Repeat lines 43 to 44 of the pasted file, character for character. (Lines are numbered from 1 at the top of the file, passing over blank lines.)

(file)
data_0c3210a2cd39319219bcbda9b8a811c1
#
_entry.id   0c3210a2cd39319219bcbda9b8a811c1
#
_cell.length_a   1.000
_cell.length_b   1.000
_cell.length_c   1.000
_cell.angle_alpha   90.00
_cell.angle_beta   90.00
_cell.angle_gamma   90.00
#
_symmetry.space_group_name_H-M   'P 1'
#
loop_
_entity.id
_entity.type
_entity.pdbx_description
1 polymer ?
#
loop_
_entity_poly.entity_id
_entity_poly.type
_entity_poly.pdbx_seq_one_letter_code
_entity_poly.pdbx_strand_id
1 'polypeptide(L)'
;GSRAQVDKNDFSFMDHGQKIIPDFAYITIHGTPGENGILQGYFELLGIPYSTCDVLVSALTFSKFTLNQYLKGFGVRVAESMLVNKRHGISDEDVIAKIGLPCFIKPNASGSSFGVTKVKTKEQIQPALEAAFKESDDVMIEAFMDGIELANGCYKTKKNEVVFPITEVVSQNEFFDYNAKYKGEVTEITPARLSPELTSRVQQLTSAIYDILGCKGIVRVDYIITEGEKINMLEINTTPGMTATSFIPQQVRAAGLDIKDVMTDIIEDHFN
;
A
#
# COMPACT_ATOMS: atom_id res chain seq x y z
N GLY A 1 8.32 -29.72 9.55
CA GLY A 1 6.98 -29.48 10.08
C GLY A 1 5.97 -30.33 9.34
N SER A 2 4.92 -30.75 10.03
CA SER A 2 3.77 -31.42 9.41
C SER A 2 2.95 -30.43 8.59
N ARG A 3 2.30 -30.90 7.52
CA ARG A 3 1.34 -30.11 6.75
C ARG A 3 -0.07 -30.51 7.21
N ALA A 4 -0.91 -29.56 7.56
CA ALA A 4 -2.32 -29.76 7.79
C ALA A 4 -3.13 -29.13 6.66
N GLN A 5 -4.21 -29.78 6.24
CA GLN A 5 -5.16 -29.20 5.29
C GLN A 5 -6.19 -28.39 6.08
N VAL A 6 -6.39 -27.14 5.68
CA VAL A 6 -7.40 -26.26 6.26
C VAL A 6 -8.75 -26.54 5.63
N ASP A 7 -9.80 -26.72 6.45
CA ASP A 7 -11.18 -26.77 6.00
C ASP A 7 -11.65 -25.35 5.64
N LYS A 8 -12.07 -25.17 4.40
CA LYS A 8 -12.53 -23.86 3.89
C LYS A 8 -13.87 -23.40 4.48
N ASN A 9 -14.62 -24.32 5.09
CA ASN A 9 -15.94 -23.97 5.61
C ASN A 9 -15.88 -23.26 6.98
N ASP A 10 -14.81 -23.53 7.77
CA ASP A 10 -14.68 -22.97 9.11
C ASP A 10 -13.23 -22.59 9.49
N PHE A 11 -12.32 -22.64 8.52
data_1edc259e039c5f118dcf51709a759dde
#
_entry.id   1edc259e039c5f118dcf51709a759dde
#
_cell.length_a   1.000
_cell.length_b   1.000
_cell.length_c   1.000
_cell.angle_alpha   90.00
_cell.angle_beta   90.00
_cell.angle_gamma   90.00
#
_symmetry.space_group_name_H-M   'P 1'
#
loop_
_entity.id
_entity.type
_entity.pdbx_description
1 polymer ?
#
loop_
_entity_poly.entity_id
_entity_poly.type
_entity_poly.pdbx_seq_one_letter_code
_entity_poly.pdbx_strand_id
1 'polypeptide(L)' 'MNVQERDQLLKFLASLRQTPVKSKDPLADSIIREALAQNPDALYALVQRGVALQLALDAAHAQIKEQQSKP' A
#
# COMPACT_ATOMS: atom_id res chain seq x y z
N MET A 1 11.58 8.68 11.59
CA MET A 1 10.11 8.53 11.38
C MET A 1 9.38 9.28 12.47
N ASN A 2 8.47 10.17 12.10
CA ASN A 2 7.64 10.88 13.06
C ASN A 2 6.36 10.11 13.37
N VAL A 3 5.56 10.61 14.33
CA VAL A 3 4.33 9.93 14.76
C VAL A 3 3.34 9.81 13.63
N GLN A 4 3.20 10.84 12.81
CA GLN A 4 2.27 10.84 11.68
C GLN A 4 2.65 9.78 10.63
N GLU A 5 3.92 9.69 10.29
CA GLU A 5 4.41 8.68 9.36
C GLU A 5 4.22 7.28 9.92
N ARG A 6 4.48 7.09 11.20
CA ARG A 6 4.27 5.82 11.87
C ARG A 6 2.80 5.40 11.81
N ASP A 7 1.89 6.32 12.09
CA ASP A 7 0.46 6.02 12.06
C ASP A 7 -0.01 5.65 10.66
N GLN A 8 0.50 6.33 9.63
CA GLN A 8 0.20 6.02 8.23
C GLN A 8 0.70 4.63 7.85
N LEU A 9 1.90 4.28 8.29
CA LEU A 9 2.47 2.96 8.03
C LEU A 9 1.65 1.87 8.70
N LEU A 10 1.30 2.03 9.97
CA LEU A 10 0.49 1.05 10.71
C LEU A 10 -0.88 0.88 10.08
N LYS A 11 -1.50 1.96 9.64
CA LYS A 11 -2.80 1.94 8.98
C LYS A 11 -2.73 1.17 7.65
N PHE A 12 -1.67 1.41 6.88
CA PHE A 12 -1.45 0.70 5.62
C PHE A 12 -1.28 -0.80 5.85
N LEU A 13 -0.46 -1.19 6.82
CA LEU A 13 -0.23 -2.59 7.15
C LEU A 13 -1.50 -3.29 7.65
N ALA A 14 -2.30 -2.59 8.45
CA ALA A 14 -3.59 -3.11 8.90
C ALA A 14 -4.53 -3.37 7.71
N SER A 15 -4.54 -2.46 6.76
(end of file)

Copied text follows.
N GLN A 5 -4.21 -29.78 6.24
CA GLN A 5 -5.16 -29.20 5.29